Lipstick Under My Burkha censorship row: A tale of middle class morality and judgment
Of course the CBFC would never certify a film like Lipstick Under My Burkha
One of the best summations on how morality is perceived was discovered by this author on one of those picture quote cards that one keeps seeing shared on Facebook. Upon further investigation, this author managed to track the quotation down to a Lisa Kleypas, a former Miss Massachusetts and best selling author of historical and contemporary romance novels, though her summation may also qualify her as a moralist. She states, "Morality is only for the middle class, sweet. The lower class can't afford it, and the upper classes have entirely too much leisure time to fill."
Which brings us on a journey that started a few thousand years ago in a place called Rome where a few middle class Roman citizens thought it might be a jolly good idea to give the person who was in charge of taking the census (Censor) the power to ensure that the public morals were also maintained. So along with maintaining the register of citizens, managing the public finances, the censors of Rome were in charge of keeping the public morals for which they were answerable to no law.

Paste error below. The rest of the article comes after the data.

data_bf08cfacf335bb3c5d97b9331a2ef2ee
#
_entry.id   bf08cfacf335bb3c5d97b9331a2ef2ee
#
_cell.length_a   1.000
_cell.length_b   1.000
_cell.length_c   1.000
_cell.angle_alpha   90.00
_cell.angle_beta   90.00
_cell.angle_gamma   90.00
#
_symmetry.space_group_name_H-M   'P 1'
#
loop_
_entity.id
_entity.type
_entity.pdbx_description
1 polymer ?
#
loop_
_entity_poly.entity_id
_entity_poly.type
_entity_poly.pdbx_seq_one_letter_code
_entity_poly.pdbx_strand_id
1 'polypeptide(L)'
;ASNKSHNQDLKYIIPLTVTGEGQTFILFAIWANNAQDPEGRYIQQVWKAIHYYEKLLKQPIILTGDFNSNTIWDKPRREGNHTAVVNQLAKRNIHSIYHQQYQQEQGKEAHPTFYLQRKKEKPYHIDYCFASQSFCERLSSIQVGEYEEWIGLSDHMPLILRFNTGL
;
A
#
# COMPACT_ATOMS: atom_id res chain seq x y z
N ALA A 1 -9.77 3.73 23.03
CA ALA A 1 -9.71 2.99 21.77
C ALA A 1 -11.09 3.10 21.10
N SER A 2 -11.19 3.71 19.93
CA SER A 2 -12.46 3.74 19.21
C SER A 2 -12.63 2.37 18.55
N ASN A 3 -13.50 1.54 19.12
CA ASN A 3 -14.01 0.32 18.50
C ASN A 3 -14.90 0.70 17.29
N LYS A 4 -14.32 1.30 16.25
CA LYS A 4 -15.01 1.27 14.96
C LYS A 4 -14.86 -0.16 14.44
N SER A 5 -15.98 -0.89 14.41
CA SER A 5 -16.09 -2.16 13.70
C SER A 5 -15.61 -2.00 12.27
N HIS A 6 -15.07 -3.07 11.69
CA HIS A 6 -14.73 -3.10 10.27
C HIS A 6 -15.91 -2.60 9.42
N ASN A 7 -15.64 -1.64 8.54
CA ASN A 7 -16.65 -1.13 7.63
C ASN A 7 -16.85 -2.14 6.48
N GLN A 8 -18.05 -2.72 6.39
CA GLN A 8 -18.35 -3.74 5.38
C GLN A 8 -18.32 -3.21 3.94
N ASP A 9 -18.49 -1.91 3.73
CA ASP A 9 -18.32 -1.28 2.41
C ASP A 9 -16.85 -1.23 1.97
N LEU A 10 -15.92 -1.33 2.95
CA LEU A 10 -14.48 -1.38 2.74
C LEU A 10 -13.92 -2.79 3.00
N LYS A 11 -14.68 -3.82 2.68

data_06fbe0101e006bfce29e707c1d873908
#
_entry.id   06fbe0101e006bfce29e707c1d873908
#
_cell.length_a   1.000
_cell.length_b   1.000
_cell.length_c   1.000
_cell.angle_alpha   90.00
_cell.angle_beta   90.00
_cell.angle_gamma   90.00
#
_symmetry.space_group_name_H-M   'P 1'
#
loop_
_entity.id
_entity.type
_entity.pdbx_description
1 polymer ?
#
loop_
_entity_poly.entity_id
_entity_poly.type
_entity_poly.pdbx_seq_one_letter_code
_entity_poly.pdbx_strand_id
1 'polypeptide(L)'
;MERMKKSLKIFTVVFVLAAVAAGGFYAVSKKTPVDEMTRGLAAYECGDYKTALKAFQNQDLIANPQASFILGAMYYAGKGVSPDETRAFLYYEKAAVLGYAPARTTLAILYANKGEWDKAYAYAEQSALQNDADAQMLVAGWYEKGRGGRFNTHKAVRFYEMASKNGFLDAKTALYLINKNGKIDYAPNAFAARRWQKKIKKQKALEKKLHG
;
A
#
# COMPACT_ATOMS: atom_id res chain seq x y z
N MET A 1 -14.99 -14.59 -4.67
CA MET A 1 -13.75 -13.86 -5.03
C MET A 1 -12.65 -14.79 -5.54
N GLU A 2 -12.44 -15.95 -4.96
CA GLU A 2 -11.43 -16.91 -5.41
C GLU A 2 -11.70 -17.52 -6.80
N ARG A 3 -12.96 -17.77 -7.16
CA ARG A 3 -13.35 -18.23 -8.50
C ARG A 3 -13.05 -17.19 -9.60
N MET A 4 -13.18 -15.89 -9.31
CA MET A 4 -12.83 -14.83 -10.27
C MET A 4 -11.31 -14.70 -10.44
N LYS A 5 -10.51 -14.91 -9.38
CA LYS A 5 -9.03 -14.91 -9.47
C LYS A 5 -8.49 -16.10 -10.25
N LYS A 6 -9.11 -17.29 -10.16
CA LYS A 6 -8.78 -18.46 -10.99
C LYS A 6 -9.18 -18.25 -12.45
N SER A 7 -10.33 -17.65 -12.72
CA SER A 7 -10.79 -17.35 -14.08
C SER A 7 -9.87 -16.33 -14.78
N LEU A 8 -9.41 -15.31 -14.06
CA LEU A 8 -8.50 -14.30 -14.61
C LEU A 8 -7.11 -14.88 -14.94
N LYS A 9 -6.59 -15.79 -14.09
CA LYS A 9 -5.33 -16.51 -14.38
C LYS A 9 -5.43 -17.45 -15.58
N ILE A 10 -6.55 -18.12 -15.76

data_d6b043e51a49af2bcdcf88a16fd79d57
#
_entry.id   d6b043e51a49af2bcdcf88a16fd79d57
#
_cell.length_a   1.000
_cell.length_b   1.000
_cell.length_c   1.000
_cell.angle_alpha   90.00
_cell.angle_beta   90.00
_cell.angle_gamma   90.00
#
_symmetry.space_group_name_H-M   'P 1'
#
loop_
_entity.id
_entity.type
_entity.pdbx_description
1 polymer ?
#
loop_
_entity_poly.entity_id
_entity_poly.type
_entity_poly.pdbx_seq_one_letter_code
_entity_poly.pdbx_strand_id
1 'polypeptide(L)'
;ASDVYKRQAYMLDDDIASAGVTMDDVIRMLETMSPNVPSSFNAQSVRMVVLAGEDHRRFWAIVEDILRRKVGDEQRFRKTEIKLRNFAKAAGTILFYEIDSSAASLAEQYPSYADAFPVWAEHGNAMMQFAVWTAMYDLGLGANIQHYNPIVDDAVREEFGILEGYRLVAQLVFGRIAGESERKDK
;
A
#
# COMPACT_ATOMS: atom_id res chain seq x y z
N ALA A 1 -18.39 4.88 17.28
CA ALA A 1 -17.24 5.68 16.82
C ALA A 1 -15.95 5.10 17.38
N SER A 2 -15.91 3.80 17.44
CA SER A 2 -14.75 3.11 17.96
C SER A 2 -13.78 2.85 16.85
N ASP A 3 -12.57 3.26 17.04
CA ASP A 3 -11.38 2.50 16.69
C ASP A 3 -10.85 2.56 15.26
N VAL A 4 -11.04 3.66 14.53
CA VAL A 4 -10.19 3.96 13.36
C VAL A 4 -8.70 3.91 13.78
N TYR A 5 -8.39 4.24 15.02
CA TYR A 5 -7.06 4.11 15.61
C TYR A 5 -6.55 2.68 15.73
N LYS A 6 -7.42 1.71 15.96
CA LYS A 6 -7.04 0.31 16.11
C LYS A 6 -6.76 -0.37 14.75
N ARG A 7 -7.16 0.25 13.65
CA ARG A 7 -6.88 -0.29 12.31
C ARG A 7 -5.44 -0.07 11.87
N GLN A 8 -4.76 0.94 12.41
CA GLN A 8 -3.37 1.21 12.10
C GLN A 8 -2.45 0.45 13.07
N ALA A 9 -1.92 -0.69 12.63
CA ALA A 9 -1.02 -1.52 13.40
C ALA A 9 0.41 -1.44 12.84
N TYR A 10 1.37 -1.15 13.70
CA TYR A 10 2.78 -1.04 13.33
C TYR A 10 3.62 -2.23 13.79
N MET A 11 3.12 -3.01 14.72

Ever since then, this curious creature has become a part of the lives of citizens everywhere in the world. Wherever there is a moment of fun to be had, a dirty joke to be cracked, a politician to be annoyed or an inappropriate moment to be shared, there comes the censor with his scissors out to cut, slash and rebuke and ask society to toe the line or face his wrath.
Which brings us to India, where just after independence, we enacted our own Cinematograph Act of 1952 to replace the British law of the same name of 1918 and slightly liberalise the procedure. Instead of there being a Censor board in various regions, there would now be one Central Board of Film Censors. In 1983, we thought the word censor didn't sound too right and we rechristened the board the Central Board of Film Certification. So now what does this Central Governmental Authority do? It tells you which films you can take your children to watch with you at the theatres and which films are best watched by you alone. That's the long and short of it.
It certifies films into the following categories: a) Unrestricted b) Unrestricted (but be careful some scenes may be unsuitable for children under 12) c) Adults only d) Professionals Only (Medical, Engineers etc) e) Any certificate but with cuts and modifications f) No certification.